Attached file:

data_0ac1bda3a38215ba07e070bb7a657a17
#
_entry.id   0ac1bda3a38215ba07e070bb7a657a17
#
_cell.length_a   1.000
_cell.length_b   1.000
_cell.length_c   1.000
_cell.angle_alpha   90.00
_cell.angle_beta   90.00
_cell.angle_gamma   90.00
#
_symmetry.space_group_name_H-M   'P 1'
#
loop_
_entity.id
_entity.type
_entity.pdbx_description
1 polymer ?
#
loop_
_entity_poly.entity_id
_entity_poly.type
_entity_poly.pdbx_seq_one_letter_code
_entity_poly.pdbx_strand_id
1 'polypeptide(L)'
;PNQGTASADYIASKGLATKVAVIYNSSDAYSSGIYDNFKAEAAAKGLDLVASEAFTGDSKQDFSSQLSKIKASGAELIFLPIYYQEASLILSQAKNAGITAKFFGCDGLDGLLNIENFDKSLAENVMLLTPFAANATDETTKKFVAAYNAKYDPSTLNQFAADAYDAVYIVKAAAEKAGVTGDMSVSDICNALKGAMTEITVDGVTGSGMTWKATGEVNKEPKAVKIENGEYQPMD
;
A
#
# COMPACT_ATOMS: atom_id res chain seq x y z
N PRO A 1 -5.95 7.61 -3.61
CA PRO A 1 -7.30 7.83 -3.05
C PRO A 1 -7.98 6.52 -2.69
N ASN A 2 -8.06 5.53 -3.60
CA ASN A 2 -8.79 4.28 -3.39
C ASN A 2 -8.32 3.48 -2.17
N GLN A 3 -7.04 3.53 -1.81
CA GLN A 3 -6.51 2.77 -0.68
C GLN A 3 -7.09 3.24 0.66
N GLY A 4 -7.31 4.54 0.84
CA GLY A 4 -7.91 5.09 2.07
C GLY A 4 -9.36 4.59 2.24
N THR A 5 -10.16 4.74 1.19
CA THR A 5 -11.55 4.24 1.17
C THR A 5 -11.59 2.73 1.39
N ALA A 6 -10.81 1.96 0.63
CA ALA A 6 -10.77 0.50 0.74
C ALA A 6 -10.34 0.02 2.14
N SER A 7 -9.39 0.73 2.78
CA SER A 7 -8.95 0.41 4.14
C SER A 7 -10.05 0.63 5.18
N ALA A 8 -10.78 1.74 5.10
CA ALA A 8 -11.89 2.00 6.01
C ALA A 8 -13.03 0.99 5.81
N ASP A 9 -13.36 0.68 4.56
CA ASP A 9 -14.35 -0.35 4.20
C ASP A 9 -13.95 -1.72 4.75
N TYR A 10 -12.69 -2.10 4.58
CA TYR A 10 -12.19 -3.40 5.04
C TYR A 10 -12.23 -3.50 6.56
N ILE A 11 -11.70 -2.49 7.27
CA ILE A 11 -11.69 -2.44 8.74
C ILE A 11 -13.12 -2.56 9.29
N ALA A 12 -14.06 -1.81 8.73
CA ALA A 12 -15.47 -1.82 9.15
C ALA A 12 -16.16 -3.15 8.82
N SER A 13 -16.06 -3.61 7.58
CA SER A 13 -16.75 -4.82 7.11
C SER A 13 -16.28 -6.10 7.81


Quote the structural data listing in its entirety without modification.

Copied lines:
data_0ac1bda3a38215ba07e070bb7a657a17
#
_entry.id   0ac1bda3a38215ba07e070bb7a657a17
#
_cell.length_a   1.000
_cell.length_b   1.000
_cell.length_c   1.000
_cell.angle_alpha   90.00
_cell.angle_beta   90.00
_cell.angle_gamma   90.00
#
_symmetry.space_group_name_H-M   'P 1'
#
loop_
_entity.id
_entity.type
_entity.pdbx_description
1 polymer ?
#
loop_
_entity_poly.entity_id
_entity_poly.type
_entity_poly.pdbx_seq_one_letter_code
_entity_poly.pdbx_strand_id
1 'polypeptide(L)'
;PNQGTASADYIASKGLATKVAVIYNSSDAYSSGIYDNFKAEAAAKGLDLVASEAFTGDSKQDFSSQLSKIKASGAELIFLPIYYQEASLILSQAKNAGITAKFFGCDGLDGLLNIENFDKSLAENVMLLTPFAANATDETTKKFVAAYNAKYDPSTLNQFAADAYDAVYIVKAAAEKAGVTGDMSVSDICNALKGAMTEITVDGVTGSGMTWKATGEVNKEPKAVKIENGEYQPMD
;
A
#
# COMPACT_ATOMS: atom_id res chain seq x y z
N PRO A 1 -5.95 7.61 -3.61
CA PRO A 1 -7.30 7.83 -3.05
C PRO A 1 -7.98 6.52 -2.69
N ASN A 2 -8.06 5.53 -3.60
CA ASN A 2 -8.79 4.28 -3.39
C ASN A 2 -8.32 3.48 -2.17
N GLN A 3 -7.04 3.53 -1.81
CA GLN A 3 -6.51 2.77 -0.68
C GLN A 3 -7.09 3.24 0.66
N GLY A 4 -7.31 4.54 0.84
CA GLY A 4 -7.91 5.09 2.07
C GLY A 4 -9.36 4.59 2.24
N THR A 5 -10.16 4.74 1.19
CA THR A 5 -11.55 4.24 1.17
C THR A 5 -11.59 2.73 1.39
N ALA A 6 -10.81 1.96 0.63
CA ALA A 6 -10.77 0.50 0.74
C ALA A 6 -10.34 0.02 2.14
N SER A 7 -9.39 0.73 2.78
CA SER A 7 -8.95 0.41 4.14
C SER A 7 -10.05 0.63 5.18
N ALA A 8 -10.78 1.74 5.10
CA ALA A 8 -11.89 2.00 6.01
C ALA A 8 -13.03 0.99 5.81
N ASP A 9 -13.36 0.68 4.56
CA ASP A 9 -14.35 -0.35 4.20
C ASP A 9 -13.95 -1.72 4.75
N TYR A 10 -12.69 -2.10 4.58
CA TYR A 10 -12.19 -3.40 5.04
C TYR A 10 -12.23 -3.50 6.56
N ILE A 11 -11.70 -2.49 7.27
CA ILE A 11 -11.69 -2.44 8.74
C ILE A 11 -13.12 -2.56 9.29
N ALA A 12 -14.06 -1.81 8.73
CA ALA A 12 -15.47 -1.82 9.15
C ALA A 12 -16.16 -3.15 8.82
N SER A 13 -16.06 -3.61 7.58
CA SER A 13 -16.75 -4.82 7.11
C SER A 13 -16.28 -6.10 7.81